That works for any x value that's going to be greater than one.

But could you think of some more interesting examples like using both coordinates in them that's greater than something or maybe even using 2x subtract y is less than something that makes those coordinates that you've made work.

So pause the video now to have a go and experiment with those.

There were loads and loads of examples that you could have found and used for this one.

Here are just some examples that I have picked out.

So we could have used negative five here and something else here.

But for that negative five, we could have written, anything around the x value being less than negative 4.

5, for example, less than or equal to negative five, greater than or equal to negative five, less than 10.

Loads and loads of different things we could have used with just the x value.

If we'd have used zero and any of the other numbers here, we could have started talking about the y value.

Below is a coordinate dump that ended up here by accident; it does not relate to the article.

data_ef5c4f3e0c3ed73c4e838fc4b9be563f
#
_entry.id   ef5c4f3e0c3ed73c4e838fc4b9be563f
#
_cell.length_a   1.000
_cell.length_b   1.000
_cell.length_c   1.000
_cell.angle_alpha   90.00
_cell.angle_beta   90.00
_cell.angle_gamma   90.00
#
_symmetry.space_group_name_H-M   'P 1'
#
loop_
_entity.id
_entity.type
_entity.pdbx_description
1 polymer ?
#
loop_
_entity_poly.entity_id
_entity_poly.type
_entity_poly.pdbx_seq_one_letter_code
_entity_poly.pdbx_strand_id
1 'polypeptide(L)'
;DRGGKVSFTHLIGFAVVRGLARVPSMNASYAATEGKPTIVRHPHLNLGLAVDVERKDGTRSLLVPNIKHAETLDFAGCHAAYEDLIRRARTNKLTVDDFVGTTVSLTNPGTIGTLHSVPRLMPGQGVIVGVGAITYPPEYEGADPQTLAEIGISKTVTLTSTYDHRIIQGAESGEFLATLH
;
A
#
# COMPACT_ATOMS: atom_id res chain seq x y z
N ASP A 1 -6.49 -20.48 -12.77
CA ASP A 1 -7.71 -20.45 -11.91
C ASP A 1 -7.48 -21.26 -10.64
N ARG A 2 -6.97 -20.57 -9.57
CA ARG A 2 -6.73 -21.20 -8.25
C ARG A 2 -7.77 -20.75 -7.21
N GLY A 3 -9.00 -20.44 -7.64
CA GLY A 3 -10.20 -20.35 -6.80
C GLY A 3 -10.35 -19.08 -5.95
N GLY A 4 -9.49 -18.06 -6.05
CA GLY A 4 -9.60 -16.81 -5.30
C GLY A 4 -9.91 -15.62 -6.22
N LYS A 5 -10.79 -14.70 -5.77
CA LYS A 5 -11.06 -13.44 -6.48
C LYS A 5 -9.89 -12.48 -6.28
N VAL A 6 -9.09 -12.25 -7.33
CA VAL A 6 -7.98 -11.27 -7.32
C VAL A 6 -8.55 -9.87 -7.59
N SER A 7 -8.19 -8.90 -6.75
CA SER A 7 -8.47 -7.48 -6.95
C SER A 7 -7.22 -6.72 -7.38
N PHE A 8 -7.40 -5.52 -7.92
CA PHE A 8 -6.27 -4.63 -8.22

So y is greater than or equal to zero, or less than or equal to zero, or it's greater than negative 0.

1 or it's less than one.

There were loads of different things we could have said for that.

And, again, as I asked you to try and experiment with having both of the values in there, that would've been brilliant.

So if we'd have used, for example, the coordinate four, twelve, you could have said that x add y is less than 17, or we could have said that y subtract x is greater than seven.

And as I said, there were an infinite number of things you could have written, absolutely loads of them.

So well done if you managed to write quite a few and extra well done if you managed to get some unusual ones, brilliant job.

Make sure you complete the quiz at the end of completing this lesson to test your understanding.

But you have done a brilliant job today when we were introducing inequalities and how to solve them graphically and we'll be doing more of this in the lessons to come.

Really well done, see you next time.